THE UNIONS will call off next week’s NHS strike if a ‘tangible offer emerges as a result of current talks with Tory health secretary Hunt’, the GMB confirmed yesterday.
Meanwhile, preparations are being made to use both military medics and doctors as strike breakers during the 24-hour NHS strike due to take place on January 29.
However, doctors’ union the BMA said yesterday that GPs are not willing to do so.
An email, which called on GPs ‘to provide emergency cover during the strikes’, marked ‘urgent’, was sent by NHS England London to all Clinical Commissioning Groups.
A BMA spokesperson commented: ‘The BMA is clear that this is not a good idea; GPs are not trained to do this work.
‘Also general practice is under unprecedented pressure, struggling to cope with patients’ demands. GPs simply do not have the time to do any additional work. The government really needs to sit down with the relevant unions and sort this situation out.’
Sarah Cook, head of health for Unite, said: ‘We would agree with the BMA that it is completely inappropriate for them to be strike breaking.
‘In our pay dispute we are talking about 1 per cent; that is not a lot of money. Asking other health workers who are not taking strike action to be put in an impossible situation of breaking the strike of staff who are taking strike action for fair pay is totally inappropriate.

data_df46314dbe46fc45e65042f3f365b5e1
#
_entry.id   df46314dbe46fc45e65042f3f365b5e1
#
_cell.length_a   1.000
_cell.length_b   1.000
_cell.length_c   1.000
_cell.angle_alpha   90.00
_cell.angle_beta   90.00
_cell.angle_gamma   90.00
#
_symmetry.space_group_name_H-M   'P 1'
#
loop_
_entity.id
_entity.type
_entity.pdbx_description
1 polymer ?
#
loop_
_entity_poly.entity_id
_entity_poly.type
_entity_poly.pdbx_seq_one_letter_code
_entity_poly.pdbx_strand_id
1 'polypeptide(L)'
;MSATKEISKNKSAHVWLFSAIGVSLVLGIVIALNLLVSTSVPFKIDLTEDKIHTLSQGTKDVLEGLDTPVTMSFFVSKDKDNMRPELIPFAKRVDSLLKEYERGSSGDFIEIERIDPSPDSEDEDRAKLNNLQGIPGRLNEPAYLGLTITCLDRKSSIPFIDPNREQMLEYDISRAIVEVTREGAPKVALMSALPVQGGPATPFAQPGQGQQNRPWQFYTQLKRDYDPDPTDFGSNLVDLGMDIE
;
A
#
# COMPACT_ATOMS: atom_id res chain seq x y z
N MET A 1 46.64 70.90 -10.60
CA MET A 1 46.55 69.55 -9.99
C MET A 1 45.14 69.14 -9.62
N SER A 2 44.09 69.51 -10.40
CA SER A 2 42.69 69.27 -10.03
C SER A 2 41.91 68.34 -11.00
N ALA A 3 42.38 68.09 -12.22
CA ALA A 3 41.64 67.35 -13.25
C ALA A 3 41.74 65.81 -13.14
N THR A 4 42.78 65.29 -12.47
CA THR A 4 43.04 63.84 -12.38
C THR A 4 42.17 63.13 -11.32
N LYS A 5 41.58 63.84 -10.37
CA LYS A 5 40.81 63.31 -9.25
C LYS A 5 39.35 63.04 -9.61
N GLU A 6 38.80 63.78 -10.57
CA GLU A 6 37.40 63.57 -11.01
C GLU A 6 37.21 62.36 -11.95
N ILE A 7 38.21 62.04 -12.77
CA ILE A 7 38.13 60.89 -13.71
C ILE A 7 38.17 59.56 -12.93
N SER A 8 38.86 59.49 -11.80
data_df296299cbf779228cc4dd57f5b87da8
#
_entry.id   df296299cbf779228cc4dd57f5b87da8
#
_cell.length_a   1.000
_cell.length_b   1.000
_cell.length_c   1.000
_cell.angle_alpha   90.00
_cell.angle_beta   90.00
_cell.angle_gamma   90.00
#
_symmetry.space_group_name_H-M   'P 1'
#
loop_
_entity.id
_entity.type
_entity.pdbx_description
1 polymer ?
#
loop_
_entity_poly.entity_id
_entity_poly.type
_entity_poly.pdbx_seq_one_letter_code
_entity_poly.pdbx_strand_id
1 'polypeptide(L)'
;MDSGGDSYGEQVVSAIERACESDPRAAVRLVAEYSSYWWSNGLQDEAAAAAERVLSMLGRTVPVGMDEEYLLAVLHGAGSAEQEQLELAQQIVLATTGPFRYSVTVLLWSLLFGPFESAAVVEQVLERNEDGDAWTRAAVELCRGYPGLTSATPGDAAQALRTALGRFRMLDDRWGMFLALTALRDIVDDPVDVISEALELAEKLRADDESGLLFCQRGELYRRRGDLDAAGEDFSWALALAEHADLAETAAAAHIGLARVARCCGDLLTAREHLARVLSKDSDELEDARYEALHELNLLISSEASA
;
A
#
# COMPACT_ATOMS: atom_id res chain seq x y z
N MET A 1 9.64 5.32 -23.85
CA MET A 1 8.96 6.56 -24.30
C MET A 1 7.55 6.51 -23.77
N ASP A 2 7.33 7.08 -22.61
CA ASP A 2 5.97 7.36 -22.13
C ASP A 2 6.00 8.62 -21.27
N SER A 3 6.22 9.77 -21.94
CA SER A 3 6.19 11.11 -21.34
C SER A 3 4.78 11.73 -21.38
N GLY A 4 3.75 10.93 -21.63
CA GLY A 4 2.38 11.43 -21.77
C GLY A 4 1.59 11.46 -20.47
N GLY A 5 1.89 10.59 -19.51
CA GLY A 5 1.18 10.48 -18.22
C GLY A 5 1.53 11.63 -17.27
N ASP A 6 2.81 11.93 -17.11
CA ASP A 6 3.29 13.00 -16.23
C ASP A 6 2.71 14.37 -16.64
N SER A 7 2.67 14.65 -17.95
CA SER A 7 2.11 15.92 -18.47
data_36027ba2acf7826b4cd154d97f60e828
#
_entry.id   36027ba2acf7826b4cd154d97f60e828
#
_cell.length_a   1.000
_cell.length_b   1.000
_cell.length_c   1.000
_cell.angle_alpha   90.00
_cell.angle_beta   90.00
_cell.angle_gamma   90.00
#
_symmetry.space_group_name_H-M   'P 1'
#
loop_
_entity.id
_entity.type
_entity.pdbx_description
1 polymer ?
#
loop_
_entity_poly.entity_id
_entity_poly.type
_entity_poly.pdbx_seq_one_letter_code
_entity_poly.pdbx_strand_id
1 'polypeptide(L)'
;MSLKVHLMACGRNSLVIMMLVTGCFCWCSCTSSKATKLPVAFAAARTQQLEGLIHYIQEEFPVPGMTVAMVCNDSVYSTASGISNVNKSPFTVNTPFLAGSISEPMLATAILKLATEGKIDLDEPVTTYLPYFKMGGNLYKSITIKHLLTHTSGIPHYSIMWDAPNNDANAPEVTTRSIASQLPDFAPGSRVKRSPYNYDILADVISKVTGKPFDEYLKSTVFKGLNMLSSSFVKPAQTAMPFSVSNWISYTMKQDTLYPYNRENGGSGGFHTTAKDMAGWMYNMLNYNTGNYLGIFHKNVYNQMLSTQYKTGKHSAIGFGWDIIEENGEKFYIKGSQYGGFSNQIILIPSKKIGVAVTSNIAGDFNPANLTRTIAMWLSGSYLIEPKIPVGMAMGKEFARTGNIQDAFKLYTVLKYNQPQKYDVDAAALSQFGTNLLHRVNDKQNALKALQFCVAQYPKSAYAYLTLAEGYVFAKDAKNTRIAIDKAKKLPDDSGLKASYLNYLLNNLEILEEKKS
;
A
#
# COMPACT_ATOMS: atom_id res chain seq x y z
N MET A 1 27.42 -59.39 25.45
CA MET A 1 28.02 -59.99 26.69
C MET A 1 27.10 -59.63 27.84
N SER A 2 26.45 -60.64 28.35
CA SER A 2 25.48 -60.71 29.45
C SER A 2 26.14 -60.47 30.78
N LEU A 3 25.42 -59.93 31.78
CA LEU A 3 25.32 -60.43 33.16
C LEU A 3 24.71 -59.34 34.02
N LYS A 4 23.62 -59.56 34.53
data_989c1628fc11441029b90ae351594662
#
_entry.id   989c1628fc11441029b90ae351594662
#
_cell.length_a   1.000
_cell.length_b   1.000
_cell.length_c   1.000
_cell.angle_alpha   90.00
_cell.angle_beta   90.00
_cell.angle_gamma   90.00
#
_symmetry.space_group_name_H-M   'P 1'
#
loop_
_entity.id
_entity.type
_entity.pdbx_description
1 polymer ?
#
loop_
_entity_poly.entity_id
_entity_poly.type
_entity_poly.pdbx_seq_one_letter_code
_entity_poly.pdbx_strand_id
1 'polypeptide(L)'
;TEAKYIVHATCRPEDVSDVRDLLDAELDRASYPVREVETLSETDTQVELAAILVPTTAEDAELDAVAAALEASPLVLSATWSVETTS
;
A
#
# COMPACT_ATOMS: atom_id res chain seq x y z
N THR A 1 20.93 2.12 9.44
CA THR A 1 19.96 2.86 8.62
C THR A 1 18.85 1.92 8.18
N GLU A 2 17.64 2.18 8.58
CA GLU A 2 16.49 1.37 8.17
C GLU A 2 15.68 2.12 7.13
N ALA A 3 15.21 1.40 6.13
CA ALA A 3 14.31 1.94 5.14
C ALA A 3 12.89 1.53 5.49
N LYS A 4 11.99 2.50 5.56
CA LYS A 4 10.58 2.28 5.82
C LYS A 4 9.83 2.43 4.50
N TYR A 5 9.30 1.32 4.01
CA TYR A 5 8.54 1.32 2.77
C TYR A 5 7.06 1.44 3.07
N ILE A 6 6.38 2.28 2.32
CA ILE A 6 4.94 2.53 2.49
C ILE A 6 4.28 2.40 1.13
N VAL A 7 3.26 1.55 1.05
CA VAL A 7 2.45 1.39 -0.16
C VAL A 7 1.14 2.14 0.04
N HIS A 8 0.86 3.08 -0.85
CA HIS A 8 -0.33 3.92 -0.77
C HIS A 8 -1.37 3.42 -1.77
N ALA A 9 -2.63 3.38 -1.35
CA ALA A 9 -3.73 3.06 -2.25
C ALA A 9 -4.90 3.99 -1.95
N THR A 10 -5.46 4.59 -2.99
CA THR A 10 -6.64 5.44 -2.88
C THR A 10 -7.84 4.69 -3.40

‘To pitch health worker against health worker is wrong. When we reach the end of our tether, the only thing we have left is our ability to take industrial action and that is a human right, to remove our labour.
‘People who are out on strike next week are from a wide range of departments from nurses to laboratory scientists, porters and midwives. This proposal is a sign that our strike action is working; they are seeking desperate measures.’
Meanwhile, plans for RAF crews to be used in A&E departments are already underway. Eight paramedics at RAF Brize Norton are to be trained by South Central Ambulance Service to attend emergencies in Oxfordshire.
There are plans to roll the scheme out across Britain with all armed forces bases being asked for help. The armed forces were deployed as strike breakers during the firefighters’ strike of 2002-2003. The army used antiquated ‘Green Goddesses’, the ineffective army equivalent of a fire engine.
GMB, who were in talks with Hunt about the strike yesterday, along with Unite, Unison and RCN have issued the ‘necessary formal notices’ for strike action on January 29.
Rehana Azam, GMB National Officer, said, ‘It has taken months to get the talks started in the NHS pay dispute.
‘Should a tangible offer emerge as a result of these current talks, GMB will take that offer back to members. We are not in a position to call the strike off until we have such an offer. Notices have been served to the relevant NHS employers today.’
On Thursday, the government’s emergency task force COBRA met to make plans to break the NHS strike. It was chaired by health secretary Hunt.
• The NHS unions’ talks with Health Secretary Hunt were adjourned yesterday and will resume at 2pm on Monday 26th January.